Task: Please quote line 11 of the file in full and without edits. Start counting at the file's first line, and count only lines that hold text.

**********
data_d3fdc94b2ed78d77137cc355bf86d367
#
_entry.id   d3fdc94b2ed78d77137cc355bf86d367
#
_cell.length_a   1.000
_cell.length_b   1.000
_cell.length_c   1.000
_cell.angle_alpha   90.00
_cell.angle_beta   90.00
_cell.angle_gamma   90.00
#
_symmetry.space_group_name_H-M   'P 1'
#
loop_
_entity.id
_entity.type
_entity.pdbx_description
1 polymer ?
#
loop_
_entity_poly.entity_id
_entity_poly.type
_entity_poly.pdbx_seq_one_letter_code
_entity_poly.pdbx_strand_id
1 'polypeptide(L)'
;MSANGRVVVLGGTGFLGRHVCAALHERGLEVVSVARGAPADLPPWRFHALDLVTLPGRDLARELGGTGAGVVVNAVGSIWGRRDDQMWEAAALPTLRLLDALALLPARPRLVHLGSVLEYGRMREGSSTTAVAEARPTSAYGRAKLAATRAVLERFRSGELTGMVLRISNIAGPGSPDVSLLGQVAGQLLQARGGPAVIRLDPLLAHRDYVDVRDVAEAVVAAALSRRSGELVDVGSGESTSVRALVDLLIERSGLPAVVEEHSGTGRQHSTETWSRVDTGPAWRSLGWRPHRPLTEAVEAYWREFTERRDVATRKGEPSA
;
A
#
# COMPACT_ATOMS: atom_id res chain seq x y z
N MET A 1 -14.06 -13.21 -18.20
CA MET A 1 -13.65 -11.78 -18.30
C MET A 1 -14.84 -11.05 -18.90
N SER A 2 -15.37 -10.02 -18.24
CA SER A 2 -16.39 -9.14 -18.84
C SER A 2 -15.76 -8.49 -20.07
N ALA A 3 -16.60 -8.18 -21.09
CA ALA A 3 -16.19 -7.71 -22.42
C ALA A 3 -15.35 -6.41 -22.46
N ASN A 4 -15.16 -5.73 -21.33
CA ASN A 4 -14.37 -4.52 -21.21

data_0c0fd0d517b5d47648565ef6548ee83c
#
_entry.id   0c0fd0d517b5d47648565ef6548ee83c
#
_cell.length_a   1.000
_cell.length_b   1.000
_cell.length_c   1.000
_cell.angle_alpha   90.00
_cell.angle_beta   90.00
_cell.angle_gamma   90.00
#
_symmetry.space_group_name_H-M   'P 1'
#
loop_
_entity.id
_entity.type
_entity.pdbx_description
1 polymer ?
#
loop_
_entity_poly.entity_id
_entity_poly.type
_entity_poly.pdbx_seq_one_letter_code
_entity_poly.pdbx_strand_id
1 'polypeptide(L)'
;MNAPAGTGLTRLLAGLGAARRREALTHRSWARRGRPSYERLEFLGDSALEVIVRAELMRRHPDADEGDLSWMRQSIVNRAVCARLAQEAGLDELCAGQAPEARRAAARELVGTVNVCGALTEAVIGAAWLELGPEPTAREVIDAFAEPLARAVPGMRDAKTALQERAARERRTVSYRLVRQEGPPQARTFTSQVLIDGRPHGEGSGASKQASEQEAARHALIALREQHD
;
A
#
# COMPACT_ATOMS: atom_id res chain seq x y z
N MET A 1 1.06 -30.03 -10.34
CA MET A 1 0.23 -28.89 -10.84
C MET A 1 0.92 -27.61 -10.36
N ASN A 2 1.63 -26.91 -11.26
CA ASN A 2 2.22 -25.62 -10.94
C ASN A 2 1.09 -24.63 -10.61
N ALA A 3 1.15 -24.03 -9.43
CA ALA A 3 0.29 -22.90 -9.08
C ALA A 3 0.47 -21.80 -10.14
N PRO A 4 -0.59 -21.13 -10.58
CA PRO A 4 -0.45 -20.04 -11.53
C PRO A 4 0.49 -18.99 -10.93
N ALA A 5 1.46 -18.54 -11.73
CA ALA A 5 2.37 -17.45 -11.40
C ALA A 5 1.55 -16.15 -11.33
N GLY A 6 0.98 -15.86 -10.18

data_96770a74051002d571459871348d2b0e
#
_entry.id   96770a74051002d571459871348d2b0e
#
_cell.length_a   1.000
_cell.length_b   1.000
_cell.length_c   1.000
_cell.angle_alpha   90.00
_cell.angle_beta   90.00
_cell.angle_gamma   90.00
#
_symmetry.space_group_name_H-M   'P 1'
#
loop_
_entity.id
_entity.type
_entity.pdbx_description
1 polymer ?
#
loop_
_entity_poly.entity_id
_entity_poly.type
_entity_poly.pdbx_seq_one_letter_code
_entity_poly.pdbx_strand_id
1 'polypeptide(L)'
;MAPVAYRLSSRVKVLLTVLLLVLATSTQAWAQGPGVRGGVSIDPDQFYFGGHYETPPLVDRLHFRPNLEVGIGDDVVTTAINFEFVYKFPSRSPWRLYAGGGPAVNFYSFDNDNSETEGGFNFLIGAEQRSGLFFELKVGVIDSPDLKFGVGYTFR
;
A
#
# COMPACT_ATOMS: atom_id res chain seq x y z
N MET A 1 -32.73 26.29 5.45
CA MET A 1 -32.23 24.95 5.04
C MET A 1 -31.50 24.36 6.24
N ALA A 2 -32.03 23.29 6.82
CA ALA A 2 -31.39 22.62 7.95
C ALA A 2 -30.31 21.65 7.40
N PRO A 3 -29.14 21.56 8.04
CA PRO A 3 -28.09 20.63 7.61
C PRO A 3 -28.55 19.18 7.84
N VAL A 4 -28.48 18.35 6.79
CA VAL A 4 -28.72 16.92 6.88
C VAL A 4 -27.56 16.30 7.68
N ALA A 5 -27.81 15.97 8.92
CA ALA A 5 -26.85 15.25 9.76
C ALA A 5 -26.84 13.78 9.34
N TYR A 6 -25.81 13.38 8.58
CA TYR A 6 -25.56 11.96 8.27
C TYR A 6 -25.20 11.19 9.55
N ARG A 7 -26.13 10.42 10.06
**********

#